Archive for the ‘Thomas Binney’ Tag

Feast of Edwin Paxton Hood (June 12)   Leave a comment

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Above:  Daisies for All, 1906

Image Copyrighted by E. W. Kelley

Image Source = Library of Congress

Reproduction Number = LC-USZ62-56660

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EDWIN PAXTON HOOD (OCTOBER 24, 1820-JUNE 12, 1885)

English Congregationalist Minister, Philanthropist, and Hymn Writer

Today I add a biographer, hymn writer, philanthropist, and minister to the Ecumenical Calendar of Saints’ Days and Holy Days.

Edwin Paxton Hood (1820-1885), the son of an able seaman and a domestic servant, became an orphan at a young age.  He had little formal education yet possessed an eager mind;  he was mostly self-educated.  At about age twenty Hood began to lecture about peace and temperance.  His oratorical skills helped greatly when he became an ordained Congregationalist minister in 1852.  And Hood remained a popular lecturer after his ordination.

Hood served various congregations, having to resign from one (Cavendish Street Church, Manchester) for political reasons; he belonged to the Liberal Party.  Finally Hood ministered at Falcon Street Church, Aldersgate Street, London, the city of his birth.

Hood was a prolific writer.  He edited and contributed to The Ecclectic and Congregational Review, composed texts for at least seventeen hymns , and wrote many popular books.  Among these were biographies of Oliver Cromwell, Emmanuel Swedenborg, and Thomas Binney.  One of Hood’s hymns was “God, Who Hath Made the Daisies” (1870), based on Matthew 19:13-15.  It debuted in The Children’s Choir (1870), which he edited.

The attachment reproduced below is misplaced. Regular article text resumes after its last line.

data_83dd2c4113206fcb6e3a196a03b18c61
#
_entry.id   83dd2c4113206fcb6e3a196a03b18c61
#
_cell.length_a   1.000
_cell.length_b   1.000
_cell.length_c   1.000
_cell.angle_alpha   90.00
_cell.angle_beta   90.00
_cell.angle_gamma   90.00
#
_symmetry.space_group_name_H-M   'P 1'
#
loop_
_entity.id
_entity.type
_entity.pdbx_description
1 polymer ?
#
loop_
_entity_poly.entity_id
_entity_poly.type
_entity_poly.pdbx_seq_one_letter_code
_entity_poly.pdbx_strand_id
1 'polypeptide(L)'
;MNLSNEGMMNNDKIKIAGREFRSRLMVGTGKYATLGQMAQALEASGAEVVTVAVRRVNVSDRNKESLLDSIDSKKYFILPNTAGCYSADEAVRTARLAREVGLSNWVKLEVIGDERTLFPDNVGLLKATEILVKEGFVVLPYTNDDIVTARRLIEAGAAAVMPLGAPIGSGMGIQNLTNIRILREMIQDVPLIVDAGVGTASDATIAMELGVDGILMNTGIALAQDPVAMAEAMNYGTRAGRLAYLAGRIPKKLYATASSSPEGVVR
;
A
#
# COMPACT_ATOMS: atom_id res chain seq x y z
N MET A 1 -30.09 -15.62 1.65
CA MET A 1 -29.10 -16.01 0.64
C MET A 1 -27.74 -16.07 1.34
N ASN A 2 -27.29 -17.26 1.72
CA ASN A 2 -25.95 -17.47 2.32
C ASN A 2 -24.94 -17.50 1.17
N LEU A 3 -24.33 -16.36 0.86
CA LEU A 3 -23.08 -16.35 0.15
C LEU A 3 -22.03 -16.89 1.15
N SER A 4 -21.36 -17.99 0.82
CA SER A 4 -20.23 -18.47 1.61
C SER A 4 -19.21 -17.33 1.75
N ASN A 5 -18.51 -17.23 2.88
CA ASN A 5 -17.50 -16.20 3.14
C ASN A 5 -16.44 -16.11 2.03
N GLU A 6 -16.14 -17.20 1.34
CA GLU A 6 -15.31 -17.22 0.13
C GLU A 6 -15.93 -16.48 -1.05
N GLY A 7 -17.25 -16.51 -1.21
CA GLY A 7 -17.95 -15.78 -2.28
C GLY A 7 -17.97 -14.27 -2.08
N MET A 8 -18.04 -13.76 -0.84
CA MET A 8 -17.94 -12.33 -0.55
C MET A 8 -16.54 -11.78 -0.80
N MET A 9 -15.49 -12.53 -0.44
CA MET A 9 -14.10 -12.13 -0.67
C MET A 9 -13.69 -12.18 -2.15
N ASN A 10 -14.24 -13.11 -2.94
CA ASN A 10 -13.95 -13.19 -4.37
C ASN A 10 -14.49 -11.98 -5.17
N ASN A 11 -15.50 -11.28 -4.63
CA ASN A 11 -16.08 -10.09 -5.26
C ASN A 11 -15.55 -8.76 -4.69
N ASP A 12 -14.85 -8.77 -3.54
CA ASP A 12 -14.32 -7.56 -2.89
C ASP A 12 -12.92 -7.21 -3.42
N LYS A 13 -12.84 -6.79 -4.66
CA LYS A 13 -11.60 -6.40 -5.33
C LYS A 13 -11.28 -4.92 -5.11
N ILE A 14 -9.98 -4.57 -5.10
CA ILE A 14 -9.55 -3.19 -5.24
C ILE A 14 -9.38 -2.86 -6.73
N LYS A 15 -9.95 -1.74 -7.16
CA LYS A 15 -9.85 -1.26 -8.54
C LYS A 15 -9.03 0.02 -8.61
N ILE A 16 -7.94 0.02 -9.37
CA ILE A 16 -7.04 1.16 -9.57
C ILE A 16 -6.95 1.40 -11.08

God, who hath made the daisies,

And every lovely thing,

He will accept our praises,

And hearken while we sing.

He says, though we are simple,

Though ignorant we be,

“Suffer the little children,

And let them come to Me.”

—–

Though we are young and simple,

In praise we may be bold;

The children in the Temple

He heard in days of old;

And if our hearts are humble,

He says to you and me,

“Suffer the little children,

And let them come to Me.”

—–

He sees the bird that wingeth

Its way o’er earth and sky;

He hears the lark that singeth

Up in the heaven so high;

He sees the heart’s low breathings,

And says, well pleased to see,

“Suffer the little children,

And let them come to Me.”

—–

Therefore we will come near Him,

And joyfully we’ll sing;

No cause to shrink or fear Him,

We’ll make our voices ring;

For in our temple speaking,

He says to you and me,

“Suffer the little children,

And let them come to Me.”

Hood also devoted himself to philanthropic causes, especially the Royal Hospital for Incurables, founded by Andrew Reed in 1854.  That institution has become the Royal Hospital for Neuro-disability.

Edwin Paxton Hood loved God with his mind, talents, and interests.  He, obeying our Lord and Savior’s instructions and following that great exemplar, helped others in practical ways.  Hood was a holy man, one whom I am proud to honor.

KENNETH RANDOLPH TAYLOR

APRIL 24, 2013 COMMON ERA

THE FEAST OF THE MARTYRS OF ARMENIA

THE FEAST OF JOHANN WALTER, COMPOSER